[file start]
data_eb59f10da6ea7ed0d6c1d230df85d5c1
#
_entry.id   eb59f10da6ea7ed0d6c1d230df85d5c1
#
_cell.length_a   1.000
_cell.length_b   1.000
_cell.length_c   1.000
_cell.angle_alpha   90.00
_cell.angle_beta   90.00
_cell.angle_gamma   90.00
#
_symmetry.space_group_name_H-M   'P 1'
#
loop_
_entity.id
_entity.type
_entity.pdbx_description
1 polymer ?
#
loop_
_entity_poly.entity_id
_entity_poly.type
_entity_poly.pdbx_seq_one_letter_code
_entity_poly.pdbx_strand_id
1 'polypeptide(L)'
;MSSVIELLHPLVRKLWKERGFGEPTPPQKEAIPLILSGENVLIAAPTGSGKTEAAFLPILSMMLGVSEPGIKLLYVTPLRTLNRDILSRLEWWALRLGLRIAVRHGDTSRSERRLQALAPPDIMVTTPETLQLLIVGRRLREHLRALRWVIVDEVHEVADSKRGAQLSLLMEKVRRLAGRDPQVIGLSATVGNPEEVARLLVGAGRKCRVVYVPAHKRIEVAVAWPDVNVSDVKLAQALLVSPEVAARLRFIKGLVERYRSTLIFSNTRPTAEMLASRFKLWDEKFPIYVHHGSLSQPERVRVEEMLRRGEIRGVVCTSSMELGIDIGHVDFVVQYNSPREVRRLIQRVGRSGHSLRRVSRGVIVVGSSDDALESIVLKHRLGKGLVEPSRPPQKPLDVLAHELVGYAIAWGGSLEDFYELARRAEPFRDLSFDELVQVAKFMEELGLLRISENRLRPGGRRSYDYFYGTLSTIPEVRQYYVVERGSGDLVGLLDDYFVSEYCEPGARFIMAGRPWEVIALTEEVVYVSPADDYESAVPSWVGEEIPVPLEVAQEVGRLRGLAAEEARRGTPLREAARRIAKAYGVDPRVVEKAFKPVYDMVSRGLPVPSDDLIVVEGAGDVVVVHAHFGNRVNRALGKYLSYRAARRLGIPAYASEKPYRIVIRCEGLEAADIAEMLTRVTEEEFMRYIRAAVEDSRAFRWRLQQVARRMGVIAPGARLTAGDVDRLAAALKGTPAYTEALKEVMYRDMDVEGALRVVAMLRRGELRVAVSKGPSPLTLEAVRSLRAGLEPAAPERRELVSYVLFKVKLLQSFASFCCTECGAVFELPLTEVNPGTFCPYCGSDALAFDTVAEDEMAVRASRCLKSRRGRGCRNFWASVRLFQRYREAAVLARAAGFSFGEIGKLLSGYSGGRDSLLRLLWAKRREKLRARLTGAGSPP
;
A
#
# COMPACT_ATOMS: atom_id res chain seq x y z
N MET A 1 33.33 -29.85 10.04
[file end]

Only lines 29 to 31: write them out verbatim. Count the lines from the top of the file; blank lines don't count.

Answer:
#
# COMPACT_ATOMS: atom_id res chain seq x y z
N MET A 1 33.33 -29.85 10.04